How often do you wake up feeling frazzled, restless or disconnected? The shrill beep of the alarm clock cuts through the still morning all too soon and stumbling out of bed with pillow imprints mushed into your cheeks, you peer through drooping eyelids to search the cabinets for whatever munchies you can get your hands on for breakfast. Guzzle one, or two, or three large cups of a caffeinated beverage that leaves you buzzing and slightly nauseous...and you are off for the day! It is a scene that is all too familiar in today’s frenzied world, especially for the estimated 70 million problem sleepers in the United States. Oftentimes it feels that no matter how many sheep are counted, steaming cups of calming tea sipped, or room darkening shades piled onto the windows, a peaceful night's rest is completely out of reach. Recent evidence has shown that the simple practice of earthing may offer the relief of improved, restorative sleep that so many people need.
We live in exciting and distracting times. The buzzing and beeping, blinking and flickering, rumbling and vibrating; we are constantly bombarded with the glow of technology, clamor of machines and pressures of a go-go-go paced society. Life can seem unpredictable. In the midst of our busyness, we have become disconnected from the fundamental patterns of the earth that sustain our existence. We often forget about the radiant rise and tired fall of the sun as it slips over the horizon, the stunning pull of the tides as salty waves stroke shimmering shores, and the graceful turning of the seasons on the sigh of the wind. All beautifully orchestrated into a haunting harmony, we were once much more acutely attuned to the steady flow of the earth around us and our relationship to it, including our circadian rhythm of wakefulness and rest. Contrary to many of our modern habits and practices, it is essential to remember that we too are part of earth's cycles- we are designed for quality rest!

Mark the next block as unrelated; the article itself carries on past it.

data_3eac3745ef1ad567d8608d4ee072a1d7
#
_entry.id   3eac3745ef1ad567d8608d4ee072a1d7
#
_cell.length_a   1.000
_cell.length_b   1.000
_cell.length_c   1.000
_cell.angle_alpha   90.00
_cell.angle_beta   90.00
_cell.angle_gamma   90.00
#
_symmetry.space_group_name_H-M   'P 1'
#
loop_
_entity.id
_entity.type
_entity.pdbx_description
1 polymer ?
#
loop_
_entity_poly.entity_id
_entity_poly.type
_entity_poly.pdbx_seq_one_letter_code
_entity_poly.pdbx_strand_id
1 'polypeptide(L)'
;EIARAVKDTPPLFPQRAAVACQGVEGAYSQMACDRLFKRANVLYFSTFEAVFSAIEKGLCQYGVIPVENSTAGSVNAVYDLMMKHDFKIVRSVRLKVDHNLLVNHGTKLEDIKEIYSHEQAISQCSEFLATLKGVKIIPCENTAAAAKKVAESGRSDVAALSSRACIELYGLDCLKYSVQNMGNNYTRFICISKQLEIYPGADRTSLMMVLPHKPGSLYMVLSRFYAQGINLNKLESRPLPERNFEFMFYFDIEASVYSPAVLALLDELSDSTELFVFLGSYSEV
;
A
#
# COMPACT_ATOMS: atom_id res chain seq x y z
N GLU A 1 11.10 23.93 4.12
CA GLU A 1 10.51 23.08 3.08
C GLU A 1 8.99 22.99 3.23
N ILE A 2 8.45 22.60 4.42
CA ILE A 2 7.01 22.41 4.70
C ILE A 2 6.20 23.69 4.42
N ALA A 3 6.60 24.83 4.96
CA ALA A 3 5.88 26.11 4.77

Disrupted Sleep Cycles and the Role of Cortisol
Sleep is a fascinating and biologically complex phenomenon that has only relatively recently been widely researched. Scientists now understand that sleep occurs in cycles or stages, which progress from light sleep when one experiences dreams (rapid eye movement or REM sleep) to increasingly deep sleep stages (non-REM sleep) wherein the body enters a state of maximum restoration, brain chemical balancing and cellular repair. In total, a complete sleep cycle is approximated to last 90 minutes, repeating throughout the night in various phases. If these phases are interrupted or not allowed to play out fully, the body is left in an aggitated state. Effective sleep is therefore based on more than the gross sum of hours spent snuggled into bed, but rather the maintainence of a steady flow of these cycles.
Sleep is influenced by an intricate and delicately balanced hormone flow, which includes cortisol (commonly referred to as the stress hormone) and melatonin. Cortisol is the substance released with worry, fear and anxiety, which stimulates the autonomic nervous system and prepares the body with a flight of fight response for whatever threat looms. Cortisol also naturally ebbs and peaks in response to light patterns. It reaches a low point at midnight when the body is intended to rest and then spikes again around 8 a.m. to boost energy for the day. Melatonin, a calming hormone and a powerful anti-inflammatory, follows the reverse pattern: it is found in high concentrations at night and then subsides in the morning when alertness is required. This diurnal pattern helps us to sleep, and corresponds quite elegantly with the lunar and solar patterns that bring light and darkness to our planet.